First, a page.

The gorgeous Abbott government’s budget has sparked plenty of discussion — most of it heated and negative.
Media titan punch-ups became a distant memory as the thoroughly leaked expenditure cuts finally hit home to people as a reality following Treasurer Joe Hockey’s budget speech just over a week ago. It was very much meat and potatoes across talkback and social media as punters hoed into the Government over things such as the Medicare co-payment, the fuel excise re-indexation, pension eligibility changes and education cuts. No-one cared all that much about the deficit levy on people earning over $180,000, but the Opposition’s main debating line of broken non-core promises on levy did cut through, if not as much as the spending cuts.
The media meanwhile were heavily focused on “broken promises”, whether it was to slam the government for them or to suddenly decide they didn’t matter at all in the case of certain News Corp tabloids. Fairfax has gone particularly hard, to the point of Joe Hockey taking the highly unusual step of suing for defamation. Gone are the days of taking the hurly burly of political reportage on the chin, it seems.
Foreign Minister Julie Bishop jumped up the list mainly owing to rowdy student protesters, but also because of the cuts to foreign aid in the Budget, copping plenty of criticism on social media but plenty of calls on talkback saying the cuts weren’t deep enough. Meanwhile the premiers rose, as all but one of them railed against the budget’s long term deep cuts to state funding, in what many journos reported as a thinly disguised attempt to force the states to ask for an increased GST.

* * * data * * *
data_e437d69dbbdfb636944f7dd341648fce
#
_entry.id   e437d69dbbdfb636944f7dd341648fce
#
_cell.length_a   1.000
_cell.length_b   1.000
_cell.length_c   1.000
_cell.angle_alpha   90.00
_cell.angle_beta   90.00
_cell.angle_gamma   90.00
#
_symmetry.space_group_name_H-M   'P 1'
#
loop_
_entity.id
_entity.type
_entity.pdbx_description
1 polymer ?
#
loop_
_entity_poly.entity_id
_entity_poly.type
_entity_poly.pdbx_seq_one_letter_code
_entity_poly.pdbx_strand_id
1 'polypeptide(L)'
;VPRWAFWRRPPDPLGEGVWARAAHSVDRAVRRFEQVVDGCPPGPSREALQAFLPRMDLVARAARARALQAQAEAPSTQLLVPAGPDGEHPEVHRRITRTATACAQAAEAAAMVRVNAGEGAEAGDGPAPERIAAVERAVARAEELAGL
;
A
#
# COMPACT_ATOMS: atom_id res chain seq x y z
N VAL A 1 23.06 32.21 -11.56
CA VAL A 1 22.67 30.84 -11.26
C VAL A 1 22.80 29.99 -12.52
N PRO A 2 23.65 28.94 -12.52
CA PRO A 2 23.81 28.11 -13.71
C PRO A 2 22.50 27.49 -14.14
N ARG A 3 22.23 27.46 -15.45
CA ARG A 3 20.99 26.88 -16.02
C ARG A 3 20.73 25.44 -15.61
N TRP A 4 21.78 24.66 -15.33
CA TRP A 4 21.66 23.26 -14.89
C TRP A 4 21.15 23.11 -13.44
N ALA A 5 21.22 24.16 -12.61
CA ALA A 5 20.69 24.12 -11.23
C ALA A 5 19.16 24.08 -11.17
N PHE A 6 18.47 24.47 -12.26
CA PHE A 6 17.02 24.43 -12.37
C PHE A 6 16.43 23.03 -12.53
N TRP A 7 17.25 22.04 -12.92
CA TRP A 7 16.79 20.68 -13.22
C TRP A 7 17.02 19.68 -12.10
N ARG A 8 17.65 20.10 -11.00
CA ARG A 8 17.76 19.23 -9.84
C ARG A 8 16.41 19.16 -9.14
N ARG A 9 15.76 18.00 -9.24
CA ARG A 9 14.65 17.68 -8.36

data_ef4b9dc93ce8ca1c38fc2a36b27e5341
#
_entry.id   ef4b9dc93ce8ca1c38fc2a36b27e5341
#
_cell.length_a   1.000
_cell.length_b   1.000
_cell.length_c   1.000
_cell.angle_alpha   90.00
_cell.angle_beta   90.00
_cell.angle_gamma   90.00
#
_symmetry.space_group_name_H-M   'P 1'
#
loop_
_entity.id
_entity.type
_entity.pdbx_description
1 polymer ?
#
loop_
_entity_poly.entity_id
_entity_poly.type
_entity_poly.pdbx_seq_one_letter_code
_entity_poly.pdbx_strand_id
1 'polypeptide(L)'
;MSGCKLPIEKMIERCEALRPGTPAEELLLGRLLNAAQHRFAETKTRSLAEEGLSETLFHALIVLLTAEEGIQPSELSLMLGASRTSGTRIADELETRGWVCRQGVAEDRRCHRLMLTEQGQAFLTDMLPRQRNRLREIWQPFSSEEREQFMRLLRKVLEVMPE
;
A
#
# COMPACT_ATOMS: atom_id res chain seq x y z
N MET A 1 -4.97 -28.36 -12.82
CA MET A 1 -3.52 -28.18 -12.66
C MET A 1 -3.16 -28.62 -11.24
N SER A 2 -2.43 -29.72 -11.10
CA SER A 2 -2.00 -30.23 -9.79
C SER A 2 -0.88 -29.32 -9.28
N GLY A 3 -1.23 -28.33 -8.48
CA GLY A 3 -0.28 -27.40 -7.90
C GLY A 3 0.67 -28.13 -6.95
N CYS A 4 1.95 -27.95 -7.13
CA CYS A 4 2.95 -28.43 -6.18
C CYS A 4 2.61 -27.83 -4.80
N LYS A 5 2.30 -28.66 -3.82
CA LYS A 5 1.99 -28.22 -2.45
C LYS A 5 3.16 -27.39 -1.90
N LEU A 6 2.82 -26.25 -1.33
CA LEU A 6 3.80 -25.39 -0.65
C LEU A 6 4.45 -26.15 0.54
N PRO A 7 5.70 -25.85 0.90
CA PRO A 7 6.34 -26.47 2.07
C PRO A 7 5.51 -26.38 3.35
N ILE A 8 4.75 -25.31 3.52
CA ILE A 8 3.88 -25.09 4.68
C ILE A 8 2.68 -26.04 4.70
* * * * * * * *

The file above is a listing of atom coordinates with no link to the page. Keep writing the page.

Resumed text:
Crikey Political Index: May 15-21
Big numbers on talkback for Prime Minister Tony Abbott and his economic ministers. The callers are not very happy, although a significant minority did praise the spending cuts as necessary to “clean up Labor’s mess”.
Talkback top five
Record levels of comment for Abbott, Hockey and Enemy Bill “The Grub” Shorten, with PUP leader Clive Palmer also getting plenty of focus. Foreign aid cuts featured far more prominently on social media than in any other medium.
Social media top five
As the budget gets further behind us, we expect the coverage of Rolf Harris’ trial may well start to dominate Australian news.